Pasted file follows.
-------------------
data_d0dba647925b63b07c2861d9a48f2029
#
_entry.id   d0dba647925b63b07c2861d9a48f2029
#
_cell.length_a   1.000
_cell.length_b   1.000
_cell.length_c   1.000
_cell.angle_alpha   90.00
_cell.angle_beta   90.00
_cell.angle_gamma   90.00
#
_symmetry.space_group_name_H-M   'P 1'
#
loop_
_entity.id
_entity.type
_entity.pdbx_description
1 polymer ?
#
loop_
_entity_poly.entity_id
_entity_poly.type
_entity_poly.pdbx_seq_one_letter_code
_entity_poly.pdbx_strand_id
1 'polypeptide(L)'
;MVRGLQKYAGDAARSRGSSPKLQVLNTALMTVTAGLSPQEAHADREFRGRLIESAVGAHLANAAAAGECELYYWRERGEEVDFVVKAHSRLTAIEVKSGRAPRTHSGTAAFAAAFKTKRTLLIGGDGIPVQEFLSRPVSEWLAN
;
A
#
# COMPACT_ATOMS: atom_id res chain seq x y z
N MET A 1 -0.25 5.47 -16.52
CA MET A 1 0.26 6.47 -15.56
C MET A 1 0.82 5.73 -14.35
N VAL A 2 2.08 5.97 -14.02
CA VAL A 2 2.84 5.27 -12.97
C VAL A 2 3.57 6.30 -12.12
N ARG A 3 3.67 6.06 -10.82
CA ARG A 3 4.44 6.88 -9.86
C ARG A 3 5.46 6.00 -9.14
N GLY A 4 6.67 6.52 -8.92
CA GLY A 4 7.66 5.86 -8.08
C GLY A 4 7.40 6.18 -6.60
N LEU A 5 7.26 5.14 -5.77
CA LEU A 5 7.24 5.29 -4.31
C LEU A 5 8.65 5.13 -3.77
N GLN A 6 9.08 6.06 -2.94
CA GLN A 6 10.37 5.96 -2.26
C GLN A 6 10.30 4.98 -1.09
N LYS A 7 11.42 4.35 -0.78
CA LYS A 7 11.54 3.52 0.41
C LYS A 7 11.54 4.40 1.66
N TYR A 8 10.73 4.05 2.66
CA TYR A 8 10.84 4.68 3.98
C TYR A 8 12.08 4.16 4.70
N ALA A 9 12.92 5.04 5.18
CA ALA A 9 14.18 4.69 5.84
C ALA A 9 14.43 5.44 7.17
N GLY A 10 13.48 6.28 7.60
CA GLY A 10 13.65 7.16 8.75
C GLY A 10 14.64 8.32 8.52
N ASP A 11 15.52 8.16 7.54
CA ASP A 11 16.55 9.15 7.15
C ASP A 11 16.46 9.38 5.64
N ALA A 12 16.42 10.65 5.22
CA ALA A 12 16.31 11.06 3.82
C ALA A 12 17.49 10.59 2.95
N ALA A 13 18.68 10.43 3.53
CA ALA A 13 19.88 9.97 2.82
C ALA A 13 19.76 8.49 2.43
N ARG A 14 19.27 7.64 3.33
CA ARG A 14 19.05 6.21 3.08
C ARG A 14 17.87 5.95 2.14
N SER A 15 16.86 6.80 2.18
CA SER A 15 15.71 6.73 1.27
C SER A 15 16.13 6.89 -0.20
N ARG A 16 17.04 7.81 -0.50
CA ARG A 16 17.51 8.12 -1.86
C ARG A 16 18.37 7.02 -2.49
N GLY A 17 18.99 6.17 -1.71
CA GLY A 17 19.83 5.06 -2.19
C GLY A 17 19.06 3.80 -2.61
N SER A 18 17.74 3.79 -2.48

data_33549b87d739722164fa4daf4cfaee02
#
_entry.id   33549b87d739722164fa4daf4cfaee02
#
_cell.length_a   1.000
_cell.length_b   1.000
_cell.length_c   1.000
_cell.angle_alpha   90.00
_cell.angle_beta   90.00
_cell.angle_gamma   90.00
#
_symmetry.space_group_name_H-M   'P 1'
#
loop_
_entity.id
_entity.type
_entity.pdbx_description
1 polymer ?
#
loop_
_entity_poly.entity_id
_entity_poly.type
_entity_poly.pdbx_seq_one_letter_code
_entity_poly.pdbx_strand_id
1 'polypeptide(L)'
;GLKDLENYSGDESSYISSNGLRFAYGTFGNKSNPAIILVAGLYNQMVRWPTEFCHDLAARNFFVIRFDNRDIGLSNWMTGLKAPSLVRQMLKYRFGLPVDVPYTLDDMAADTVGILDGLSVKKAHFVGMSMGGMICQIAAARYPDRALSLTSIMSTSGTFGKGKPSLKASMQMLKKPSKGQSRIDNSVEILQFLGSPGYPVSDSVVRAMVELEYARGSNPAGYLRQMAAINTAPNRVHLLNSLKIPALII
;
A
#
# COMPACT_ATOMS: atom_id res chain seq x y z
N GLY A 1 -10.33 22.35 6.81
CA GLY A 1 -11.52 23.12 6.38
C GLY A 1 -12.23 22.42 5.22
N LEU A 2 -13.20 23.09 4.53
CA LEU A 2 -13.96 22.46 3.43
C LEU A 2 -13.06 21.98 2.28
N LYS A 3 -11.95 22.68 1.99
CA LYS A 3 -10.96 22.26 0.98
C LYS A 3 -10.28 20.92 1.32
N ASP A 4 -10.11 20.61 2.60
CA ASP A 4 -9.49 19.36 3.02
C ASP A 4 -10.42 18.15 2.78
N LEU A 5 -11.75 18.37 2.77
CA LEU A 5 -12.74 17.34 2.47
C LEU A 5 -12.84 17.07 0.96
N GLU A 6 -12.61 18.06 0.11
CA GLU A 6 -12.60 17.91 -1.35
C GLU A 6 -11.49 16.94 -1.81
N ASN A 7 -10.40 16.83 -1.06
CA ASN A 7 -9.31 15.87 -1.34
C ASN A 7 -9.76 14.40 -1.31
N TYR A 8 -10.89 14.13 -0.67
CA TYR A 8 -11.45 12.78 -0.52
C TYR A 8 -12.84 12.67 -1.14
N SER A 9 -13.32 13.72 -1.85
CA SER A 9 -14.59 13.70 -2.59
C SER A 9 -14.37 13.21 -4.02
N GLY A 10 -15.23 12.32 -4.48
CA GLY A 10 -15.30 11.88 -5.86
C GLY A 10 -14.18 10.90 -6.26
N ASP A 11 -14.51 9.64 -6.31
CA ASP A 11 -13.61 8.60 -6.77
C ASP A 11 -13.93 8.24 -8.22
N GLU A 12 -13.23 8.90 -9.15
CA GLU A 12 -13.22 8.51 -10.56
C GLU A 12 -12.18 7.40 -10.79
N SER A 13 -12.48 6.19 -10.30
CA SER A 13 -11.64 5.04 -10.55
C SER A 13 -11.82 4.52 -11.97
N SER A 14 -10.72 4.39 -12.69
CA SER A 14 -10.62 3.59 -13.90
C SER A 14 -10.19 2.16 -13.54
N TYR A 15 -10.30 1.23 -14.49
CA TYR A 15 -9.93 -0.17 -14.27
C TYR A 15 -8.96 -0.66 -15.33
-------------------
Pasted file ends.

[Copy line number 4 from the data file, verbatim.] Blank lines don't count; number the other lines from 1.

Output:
#